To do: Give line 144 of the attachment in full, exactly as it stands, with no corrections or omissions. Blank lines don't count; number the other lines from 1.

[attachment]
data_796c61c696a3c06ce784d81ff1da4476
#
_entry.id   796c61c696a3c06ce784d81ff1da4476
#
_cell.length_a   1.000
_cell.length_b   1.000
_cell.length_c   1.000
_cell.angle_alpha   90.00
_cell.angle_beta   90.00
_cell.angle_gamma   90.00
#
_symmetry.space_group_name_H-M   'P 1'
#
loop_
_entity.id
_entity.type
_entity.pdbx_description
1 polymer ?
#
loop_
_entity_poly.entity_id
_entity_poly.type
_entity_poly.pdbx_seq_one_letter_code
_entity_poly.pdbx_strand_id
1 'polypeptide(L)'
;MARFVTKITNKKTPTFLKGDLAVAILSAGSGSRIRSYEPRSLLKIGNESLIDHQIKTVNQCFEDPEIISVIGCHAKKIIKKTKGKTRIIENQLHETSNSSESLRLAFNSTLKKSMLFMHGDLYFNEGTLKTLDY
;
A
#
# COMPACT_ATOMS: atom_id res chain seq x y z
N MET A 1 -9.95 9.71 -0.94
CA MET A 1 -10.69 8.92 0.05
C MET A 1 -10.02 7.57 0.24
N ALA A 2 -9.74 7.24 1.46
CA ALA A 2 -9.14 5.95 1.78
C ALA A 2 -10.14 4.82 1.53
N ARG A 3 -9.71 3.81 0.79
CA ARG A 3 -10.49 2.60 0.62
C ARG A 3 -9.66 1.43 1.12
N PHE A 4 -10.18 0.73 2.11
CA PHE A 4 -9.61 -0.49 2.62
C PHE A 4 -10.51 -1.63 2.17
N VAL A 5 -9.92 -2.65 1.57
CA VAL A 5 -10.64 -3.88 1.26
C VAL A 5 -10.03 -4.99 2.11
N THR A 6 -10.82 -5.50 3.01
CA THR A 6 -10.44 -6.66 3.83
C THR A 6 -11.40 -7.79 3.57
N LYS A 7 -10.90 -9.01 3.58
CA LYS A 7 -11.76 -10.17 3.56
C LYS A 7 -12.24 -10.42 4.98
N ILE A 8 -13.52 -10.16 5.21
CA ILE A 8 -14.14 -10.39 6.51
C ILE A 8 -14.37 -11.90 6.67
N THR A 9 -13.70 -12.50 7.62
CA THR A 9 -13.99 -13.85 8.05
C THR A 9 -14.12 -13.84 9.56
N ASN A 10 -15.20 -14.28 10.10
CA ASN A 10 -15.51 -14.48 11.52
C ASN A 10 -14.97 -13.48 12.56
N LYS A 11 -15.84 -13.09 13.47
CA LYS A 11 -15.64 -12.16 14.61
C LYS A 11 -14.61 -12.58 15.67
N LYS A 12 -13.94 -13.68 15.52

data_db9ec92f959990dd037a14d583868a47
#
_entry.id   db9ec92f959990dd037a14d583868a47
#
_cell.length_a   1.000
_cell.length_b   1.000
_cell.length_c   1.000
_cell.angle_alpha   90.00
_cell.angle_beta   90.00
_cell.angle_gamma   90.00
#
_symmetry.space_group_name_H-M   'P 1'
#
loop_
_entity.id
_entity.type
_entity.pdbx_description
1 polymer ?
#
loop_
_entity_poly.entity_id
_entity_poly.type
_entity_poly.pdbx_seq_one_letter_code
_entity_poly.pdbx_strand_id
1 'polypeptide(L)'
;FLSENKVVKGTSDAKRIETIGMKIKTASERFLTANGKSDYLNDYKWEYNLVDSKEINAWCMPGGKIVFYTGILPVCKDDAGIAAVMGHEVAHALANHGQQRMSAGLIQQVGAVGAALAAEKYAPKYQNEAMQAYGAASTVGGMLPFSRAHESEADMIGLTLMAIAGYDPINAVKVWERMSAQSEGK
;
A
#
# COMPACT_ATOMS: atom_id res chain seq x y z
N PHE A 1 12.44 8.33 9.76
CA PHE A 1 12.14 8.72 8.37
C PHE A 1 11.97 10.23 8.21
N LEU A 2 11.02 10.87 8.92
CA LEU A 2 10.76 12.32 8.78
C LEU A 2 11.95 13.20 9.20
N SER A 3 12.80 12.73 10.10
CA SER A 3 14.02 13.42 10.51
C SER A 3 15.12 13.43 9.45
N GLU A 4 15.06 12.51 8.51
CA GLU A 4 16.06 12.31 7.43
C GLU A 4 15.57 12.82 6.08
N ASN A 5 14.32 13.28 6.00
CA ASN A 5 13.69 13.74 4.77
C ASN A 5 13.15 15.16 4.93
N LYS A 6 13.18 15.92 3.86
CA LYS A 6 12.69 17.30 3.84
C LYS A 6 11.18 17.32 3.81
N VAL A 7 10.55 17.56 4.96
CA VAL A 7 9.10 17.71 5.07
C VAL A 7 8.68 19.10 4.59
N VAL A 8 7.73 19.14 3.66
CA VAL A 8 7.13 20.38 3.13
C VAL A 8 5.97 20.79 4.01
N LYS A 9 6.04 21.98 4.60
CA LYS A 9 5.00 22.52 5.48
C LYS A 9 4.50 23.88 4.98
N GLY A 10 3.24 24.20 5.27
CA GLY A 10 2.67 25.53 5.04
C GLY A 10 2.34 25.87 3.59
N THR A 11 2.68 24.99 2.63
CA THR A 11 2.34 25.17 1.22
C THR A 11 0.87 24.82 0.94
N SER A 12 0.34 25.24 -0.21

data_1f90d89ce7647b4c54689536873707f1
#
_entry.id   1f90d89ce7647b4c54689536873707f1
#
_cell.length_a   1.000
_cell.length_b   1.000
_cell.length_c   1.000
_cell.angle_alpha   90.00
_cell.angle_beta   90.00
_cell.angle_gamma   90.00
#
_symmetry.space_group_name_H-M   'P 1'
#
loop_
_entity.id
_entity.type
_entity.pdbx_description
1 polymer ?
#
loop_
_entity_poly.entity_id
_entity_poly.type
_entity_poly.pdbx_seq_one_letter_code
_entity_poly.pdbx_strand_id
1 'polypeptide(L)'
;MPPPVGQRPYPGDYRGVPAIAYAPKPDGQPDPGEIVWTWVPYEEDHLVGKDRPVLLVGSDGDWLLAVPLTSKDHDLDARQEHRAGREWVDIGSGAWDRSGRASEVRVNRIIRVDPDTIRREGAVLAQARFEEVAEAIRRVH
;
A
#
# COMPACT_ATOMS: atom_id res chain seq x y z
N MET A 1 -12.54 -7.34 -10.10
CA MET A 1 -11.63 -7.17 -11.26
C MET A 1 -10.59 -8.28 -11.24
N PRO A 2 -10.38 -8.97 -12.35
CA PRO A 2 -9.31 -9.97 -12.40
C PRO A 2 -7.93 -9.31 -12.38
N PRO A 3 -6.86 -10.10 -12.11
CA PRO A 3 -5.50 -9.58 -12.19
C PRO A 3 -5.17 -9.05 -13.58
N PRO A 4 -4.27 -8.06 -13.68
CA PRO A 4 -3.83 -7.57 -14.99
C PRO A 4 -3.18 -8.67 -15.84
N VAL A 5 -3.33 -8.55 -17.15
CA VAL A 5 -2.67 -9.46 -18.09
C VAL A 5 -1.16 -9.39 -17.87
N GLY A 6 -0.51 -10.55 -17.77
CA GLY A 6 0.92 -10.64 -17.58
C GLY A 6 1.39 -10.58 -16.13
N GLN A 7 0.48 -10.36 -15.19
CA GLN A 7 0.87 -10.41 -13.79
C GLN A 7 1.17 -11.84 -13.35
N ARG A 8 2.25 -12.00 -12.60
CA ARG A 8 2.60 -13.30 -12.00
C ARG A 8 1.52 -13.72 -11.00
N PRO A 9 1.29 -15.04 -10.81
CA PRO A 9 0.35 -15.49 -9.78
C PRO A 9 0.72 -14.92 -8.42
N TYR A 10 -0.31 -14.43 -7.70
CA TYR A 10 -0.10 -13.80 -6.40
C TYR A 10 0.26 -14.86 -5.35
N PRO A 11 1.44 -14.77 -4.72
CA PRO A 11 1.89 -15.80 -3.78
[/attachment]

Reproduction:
_entity.type